He led the way he batted

Ricky Ponting’s explosive batting and his hard-nosed captaincy were perhaps in keeping with the tough-as-nails Aussie approach to sport and life, writes K. C. Vijaya Kumar.

A slow decline may have marred Ricky Ponting’s last days as an international cricketer, but in his pomp, he was a regal destroyer of rival reputations and his presence in the pantheon of batting greats is set in stone. There was ruthlessness to the way he batted, and that trait permeated his captaincy too. Ask India about the mauling he unleashed in the World Cup final in South Africa in 2003. “I can never forget his hundred in that final. He finished us and that hurt,” Anil Kumble said.

Ponting’s explosive batting and his hard-nosed captaincy were perhaps in keeping with the tough-as-nails Aussie approach to sport and life. Once, sitting inside Bangalore’s Chinnaswamy Stadium, the legendary Australian wicketkeeper Rodney Marsh had a good laugh when asked about the ‘Ugly Aussie’ nickname. “Sticks and stones hurt, but names don’t, mate,” he quipped. Ponting perhaps subscribed to the same philosophy.

In a way, Ponting continued the fiery leadership tradition that preceded him. An Australian team batting hard, bowling fast and sledging incessantly has been a stereotype over the last two decades. The toughening of the nation’s stance on the cricketing globe actually gained a huge fillip when Allan Border became captain after a crying Kim Hughes departed in 1984.

Border banned the beer with rivals after play and looked fiercely inward to prop up his men, who were lost for comfort after the retirements of Greg Chappell, Dennis Lillee and Marsh. Once Border even refused water to Kapil Dev, who was distraught after his shot had killed a seagull.

The ‘winning-at-all-costs’ approach softened a bit under Mark Taylor though he was equally successful, and then came along Steve Waugh, who raised the stakes. Ponting stepped into those big shoes and it helped that after Sir Don Bradman, he was the finest Australian batsman.

Like Imran Khan, Ponting could lead from the front. Though Waugh had done his grandstanding farewell, Ponting still inherited a team that was high on class. The run of victories continued unhindered with the likes of Matthew Hayden, Justin Langer, Adam Gilchrist, Glenn McGrath and Shane Warne at his service. The 48 Test victories under his helm is a world record. Add to it two World Cup triumphs — 2003 and 2007 — and you get a captain who has left a colossal footprint.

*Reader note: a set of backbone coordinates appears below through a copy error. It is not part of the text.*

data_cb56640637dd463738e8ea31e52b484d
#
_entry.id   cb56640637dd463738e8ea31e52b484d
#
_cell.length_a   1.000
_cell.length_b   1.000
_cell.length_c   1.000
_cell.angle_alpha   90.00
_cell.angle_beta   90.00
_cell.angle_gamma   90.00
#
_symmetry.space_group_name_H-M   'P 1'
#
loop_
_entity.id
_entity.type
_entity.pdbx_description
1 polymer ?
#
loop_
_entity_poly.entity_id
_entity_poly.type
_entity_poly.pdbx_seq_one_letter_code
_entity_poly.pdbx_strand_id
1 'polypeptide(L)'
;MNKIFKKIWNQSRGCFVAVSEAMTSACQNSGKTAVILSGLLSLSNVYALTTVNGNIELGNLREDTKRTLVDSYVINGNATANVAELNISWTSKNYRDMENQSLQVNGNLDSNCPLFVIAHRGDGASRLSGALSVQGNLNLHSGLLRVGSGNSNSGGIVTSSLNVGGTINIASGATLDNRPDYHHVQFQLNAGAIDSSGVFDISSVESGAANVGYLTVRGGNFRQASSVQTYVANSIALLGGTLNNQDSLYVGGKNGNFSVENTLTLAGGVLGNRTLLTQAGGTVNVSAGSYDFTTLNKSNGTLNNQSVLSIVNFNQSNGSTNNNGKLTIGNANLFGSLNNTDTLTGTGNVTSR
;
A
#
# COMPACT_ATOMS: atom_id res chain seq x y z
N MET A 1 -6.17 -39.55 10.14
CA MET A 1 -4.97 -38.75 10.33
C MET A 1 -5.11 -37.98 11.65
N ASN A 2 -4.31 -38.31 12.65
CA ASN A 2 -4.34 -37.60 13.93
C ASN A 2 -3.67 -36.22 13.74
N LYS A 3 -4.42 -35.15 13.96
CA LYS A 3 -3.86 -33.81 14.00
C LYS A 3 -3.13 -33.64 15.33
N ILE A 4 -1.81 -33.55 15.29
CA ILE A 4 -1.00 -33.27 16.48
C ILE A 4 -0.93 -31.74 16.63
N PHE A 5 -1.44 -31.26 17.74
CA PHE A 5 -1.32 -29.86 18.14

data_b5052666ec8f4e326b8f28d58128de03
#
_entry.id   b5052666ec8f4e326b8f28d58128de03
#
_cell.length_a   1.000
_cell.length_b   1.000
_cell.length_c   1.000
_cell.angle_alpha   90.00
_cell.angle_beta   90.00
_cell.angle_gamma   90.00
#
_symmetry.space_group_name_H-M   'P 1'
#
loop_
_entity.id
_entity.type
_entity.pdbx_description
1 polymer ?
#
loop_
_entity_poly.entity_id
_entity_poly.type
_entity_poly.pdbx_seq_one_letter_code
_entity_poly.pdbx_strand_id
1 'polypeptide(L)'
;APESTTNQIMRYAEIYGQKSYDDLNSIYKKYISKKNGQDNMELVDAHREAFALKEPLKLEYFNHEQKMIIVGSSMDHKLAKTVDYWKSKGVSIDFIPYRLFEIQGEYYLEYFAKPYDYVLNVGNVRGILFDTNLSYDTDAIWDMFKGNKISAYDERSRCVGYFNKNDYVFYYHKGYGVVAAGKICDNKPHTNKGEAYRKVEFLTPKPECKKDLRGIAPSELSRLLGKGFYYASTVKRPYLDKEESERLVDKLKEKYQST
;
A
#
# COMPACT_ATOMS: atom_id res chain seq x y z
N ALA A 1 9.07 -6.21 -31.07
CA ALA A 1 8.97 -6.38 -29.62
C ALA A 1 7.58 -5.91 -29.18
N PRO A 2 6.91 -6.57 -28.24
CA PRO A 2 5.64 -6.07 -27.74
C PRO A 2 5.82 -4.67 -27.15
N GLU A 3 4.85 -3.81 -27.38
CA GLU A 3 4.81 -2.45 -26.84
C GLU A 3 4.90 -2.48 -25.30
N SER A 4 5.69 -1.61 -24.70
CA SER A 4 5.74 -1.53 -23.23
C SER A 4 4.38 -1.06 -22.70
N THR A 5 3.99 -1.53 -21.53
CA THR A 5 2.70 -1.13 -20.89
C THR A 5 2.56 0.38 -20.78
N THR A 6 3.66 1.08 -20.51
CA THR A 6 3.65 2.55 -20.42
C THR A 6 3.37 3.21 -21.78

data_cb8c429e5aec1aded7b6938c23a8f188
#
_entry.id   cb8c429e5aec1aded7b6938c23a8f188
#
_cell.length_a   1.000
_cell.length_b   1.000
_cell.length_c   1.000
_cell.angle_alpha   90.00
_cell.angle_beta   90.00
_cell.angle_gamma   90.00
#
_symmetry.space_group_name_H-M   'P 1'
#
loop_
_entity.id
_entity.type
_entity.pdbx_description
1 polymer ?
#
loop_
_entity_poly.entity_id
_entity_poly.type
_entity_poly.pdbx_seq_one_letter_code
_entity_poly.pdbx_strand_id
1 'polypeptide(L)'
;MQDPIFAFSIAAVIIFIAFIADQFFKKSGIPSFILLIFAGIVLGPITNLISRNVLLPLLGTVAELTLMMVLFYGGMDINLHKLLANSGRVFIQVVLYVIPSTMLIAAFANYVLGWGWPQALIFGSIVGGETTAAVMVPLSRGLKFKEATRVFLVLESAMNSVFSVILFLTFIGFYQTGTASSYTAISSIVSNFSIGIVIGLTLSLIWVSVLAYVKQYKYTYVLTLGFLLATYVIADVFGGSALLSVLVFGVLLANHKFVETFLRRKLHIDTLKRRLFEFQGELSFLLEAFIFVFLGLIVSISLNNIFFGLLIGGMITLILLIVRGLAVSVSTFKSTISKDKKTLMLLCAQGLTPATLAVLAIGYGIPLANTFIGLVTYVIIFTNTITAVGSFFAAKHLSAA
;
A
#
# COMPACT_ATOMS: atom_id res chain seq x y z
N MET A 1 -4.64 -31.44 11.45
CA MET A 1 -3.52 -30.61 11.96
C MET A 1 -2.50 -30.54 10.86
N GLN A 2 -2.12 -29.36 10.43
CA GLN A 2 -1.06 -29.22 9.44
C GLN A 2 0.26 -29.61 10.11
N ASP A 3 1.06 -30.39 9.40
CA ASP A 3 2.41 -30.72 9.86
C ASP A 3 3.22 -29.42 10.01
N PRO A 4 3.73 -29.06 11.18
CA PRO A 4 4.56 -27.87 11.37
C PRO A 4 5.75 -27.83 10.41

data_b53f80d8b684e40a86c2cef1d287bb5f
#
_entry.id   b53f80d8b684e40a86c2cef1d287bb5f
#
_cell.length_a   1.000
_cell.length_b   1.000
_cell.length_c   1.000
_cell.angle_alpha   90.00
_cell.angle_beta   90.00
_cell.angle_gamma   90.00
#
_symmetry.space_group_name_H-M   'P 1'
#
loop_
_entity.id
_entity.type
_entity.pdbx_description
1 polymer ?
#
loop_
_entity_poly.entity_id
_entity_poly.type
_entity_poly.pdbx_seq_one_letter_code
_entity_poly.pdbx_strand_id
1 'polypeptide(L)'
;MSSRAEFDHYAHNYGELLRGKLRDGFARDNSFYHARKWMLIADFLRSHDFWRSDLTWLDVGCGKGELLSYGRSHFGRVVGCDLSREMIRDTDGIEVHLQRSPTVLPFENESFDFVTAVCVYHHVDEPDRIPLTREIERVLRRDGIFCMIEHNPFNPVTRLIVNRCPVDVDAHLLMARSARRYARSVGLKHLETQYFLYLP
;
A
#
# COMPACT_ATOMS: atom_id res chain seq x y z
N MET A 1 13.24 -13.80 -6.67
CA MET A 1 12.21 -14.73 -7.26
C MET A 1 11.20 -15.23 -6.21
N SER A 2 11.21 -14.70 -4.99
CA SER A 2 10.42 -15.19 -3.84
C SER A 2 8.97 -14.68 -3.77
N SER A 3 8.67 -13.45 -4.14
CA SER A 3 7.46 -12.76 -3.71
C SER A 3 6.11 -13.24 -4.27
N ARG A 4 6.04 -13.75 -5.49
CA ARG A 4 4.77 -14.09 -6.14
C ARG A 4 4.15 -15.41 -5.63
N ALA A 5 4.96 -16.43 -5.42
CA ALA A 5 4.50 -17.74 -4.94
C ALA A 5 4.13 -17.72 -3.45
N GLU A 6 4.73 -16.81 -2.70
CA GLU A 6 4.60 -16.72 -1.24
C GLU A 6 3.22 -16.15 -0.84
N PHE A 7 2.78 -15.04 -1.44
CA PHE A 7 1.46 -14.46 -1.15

Yet, the vagaries of form over the last two years, the retirements of his revered mates, the grim pangs of transition and the three Ashes defeats have tended to define the greatest captain, at least statistically, the game has so far seen. Part of that conundrum lies largely with Ponting, as he never cultivated the elder statesman image that Waugh donned despite his tough-as-nails persona. And since Ponting started out as a talented but brash youngster, who made news both on the pitch and at unruly pubs, his failure to keep his head later as captain meant that it was easy to slot him as a man who failed to suppress the intemperate lad within him.

The Sydney Test in 2008 against India was his lowest point. Australia won the match, but set the lowest standards in player-behaviour and the captain failed to play the diplomat. The most damning indictment came from the rival captain, Kumble, who said: “Only one team is playing in the spirit of the game.” Worse was to follow when the late Peter Roebuck wrote that Ponting should be sacked as captain and described the Australian team as ‘a pack of wild dogs’.

It was a fact that unlike Border, who unearthed his young core group of David Boon, Geoff Marsh, Dean Jones, Steve Waugh, Craig McDermott and Merv Hughes to cope with transition, Ponting failed to adapt to the demands of an evolving team. It was a point raised by Kumble when he said, “When his key players retired, I personally feel that he didn’t change the way he approached the game.”

The results may not have met his expectations, but it is never easy to shepherd a team in transition as M. S. Dhoni is learning the hard way. However, Ponting never lost the respect of his colleagues, and when his successor Michael Clarke turned up at the WACA with damp eyes, it spoke volumes of a past leader who remained a team-player all through his career.

Most importantly, Ponting remained true to his aggressive self all through. It was an attribute Warne acknowledged a few years ago when he wrote: “He (Ponting) could be a bit fiery in his younger days, and he still has a wiry strength about him. He doesn’t stand on ceremony or worry about reputations if he feels strongly about something.” Ponting the batsman will always be a benchmark, but his captaincy that coped with varying challenges should never be overlooked because even that aspect revealed the many layers that shaped his personality.